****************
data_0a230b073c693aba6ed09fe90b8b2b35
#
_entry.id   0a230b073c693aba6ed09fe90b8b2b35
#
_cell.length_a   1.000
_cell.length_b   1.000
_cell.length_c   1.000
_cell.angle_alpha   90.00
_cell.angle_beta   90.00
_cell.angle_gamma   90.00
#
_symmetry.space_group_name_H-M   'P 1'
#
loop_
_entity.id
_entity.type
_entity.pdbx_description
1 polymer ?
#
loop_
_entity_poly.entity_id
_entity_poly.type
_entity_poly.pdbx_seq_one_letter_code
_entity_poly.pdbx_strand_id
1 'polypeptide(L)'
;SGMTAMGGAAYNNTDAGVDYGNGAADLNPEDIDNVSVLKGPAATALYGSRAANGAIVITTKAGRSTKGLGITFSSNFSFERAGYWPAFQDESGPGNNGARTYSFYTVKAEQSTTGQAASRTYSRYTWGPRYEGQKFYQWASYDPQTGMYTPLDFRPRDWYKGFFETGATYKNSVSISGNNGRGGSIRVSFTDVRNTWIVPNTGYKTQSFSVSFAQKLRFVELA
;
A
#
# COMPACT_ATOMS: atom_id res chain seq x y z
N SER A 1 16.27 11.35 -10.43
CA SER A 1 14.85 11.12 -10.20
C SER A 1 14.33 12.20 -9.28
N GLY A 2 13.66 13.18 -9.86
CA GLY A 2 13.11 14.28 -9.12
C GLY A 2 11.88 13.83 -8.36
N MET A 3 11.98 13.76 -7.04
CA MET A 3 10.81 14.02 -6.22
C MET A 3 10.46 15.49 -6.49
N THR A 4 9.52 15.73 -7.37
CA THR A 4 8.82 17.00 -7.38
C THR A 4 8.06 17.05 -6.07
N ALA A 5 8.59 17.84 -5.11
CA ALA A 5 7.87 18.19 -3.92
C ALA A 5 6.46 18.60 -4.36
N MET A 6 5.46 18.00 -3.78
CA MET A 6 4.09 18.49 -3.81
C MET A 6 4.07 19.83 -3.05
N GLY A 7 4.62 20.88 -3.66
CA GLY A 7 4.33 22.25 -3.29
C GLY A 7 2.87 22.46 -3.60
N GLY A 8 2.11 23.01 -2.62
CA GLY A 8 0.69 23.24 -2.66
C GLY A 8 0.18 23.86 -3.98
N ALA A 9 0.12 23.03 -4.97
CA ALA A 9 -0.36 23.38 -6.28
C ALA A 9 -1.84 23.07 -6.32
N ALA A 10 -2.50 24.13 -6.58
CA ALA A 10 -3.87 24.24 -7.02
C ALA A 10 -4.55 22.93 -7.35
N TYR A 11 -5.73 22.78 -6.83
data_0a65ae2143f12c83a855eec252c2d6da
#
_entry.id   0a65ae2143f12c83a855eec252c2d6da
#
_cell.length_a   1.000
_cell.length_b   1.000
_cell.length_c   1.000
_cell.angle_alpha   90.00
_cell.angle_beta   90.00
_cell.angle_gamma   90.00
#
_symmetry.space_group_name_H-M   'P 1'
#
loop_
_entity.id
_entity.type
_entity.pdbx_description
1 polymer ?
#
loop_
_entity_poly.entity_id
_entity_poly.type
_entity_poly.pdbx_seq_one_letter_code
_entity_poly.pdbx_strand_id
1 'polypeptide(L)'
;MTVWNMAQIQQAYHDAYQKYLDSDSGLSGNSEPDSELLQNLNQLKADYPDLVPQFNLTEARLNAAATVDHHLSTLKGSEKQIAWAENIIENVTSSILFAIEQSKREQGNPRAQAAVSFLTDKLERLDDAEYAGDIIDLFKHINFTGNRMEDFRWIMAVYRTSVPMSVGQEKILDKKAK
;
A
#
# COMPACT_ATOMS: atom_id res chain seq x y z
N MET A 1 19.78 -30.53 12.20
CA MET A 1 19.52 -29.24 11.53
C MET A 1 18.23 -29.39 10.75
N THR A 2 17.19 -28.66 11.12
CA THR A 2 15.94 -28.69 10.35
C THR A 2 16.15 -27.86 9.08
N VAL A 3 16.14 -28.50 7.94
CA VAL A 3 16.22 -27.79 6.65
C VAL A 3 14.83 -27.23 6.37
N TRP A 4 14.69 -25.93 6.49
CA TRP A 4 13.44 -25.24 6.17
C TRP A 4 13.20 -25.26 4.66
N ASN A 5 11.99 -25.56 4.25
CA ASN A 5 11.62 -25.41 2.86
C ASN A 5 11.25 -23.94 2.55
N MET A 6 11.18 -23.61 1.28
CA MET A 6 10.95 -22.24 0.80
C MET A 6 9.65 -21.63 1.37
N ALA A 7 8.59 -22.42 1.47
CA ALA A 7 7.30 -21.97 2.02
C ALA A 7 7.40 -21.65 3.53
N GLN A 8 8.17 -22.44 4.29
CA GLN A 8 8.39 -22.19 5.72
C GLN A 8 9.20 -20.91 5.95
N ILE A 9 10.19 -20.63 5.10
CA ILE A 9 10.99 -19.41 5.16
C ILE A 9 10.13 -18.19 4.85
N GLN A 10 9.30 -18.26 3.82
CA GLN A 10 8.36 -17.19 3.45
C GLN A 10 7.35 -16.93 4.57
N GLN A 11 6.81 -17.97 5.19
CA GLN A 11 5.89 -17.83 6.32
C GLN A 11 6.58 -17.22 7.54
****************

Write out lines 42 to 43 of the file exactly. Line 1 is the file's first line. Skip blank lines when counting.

C THR A 4 8.06 17.05 -6.07
N ALA A 5 8.59 17.84 -5.11